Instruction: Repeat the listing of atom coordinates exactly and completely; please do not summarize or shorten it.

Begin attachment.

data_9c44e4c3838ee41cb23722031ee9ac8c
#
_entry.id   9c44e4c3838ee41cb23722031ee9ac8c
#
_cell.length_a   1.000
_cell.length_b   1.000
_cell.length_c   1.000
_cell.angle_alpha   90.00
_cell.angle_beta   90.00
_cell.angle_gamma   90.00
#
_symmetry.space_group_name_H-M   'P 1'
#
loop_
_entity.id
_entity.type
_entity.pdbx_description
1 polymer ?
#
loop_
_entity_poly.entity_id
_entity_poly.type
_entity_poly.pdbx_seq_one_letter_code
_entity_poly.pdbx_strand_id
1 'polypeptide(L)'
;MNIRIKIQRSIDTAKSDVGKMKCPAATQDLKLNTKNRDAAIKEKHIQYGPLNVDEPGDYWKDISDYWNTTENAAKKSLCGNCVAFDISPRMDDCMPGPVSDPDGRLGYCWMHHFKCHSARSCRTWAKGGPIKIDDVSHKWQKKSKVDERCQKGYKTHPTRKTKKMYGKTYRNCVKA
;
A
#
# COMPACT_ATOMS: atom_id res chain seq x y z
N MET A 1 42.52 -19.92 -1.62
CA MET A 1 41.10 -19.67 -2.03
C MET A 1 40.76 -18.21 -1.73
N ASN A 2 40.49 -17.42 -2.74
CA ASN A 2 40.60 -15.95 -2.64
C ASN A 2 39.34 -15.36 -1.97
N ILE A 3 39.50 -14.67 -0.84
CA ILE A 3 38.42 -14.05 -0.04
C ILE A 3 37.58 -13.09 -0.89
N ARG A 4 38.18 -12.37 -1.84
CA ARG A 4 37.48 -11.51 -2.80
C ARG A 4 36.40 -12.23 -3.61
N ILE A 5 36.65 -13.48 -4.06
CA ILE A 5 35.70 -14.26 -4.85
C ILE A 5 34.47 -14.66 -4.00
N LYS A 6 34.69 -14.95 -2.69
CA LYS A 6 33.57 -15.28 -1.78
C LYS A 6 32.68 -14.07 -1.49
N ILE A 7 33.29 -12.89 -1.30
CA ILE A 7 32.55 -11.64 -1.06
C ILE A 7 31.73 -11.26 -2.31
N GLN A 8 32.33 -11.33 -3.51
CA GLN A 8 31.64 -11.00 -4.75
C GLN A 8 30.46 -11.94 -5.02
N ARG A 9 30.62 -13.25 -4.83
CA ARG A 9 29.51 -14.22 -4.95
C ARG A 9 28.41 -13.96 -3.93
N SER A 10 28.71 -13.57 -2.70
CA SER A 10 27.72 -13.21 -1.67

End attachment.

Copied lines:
data_9c44e4c3838ee41cb23722031ee9ac8c
#
_entry.id   9c44e4c3838ee41cb23722031ee9ac8c
#
_cell.length_a   1.000
_cell.length_b   1.000
_cell.length_c   1.000
_cell.angle_alpha   90.00
_cell.angle_beta   90.00
_cell.angle_gamma   90.00
#
_symmetry.space_group_name_H-M   'P 1'
#
loop_
_entity.id
_entity.type
_entity.pdbx_description
1 polymer ?
#
loop_
_entity_poly.entity_id
_entity_poly.type
_entity_poly.pdbx_seq_one_letter_code
_entity_poly.pdbx_strand_id
1 'polypeptide(L)'
;MNIRIKIQRSIDTAKSDVGKMKCPAATQDLKLNTKNRDAAIKEKHIQYGPLNVDEPGDYWKDISDYWNTTENAAKKSLCGNCVAFDISPRMDDCMPGPVSDPDGRLGYCWMHHFKCHSARSCRTWAKGGPIKIDDVSHKWQKKSKVDERCQKGYKTHPTRKTKKMYGKTYRNCVKA
;
A
#
# COMPACT_ATOMS: atom_id res chain seq x y z
N MET A 1 42.52 -19.92 -1.62
CA MET A 1 41.10 -19.67 -2.03
C MET A 1 40.76 -18.21 -1.73
N ASN A 2 40.49 -17.42 -2.74
CA ASN A 2 40.60 -15.95 -2.64
C ASN A 2 39.34 -15.36 -1.97
N ILE A 3 39.50 -14.67 -0.84
CA ILE A 3 38.42 -14.05 -0.04
C ILE A 3 37.58 -13.09 -0.89
N ARG A 4 38.18 -12.37 -1.84
CA ARG A 4 37.48 -11.51 -2.80
C ARG A 4 36.40 -12.23 -3.61
N ILE A 5 36.65 -13.48 -4.06
CA ILE A 5 35.70 -14.26 -4.85
C ILE A 5 34.47 -14.66 -4.00
N LYS A 6 34.69 -14.95 -2.69
CA LYS A 6 33.57 -15.28 -1.78
C LYS A 6 32.68 -14.07 -1.49
N ILE A 7 33.29 -12.89 -1.30
CA ILE A 7 32.55 -11.64 -1.06
C ILE A 7 31.73 -11.26 -2.31
N GLN A 8 32.33 -11.33 -3.51
CA GLN A 8 31.64 -11.00 -4.75
C GLN A 8 30.46 -11.94 -5.02
N ARG A 9 30.62 -13.25 -4.83
CA ARG A 9 29.51 -14.22 -4.95
C ARG A 9 28.41 -13.96 -3.93
N SER A 10 28.71 -13.57 -2.70
CA SER A 10 27.72 -13.21 -1.67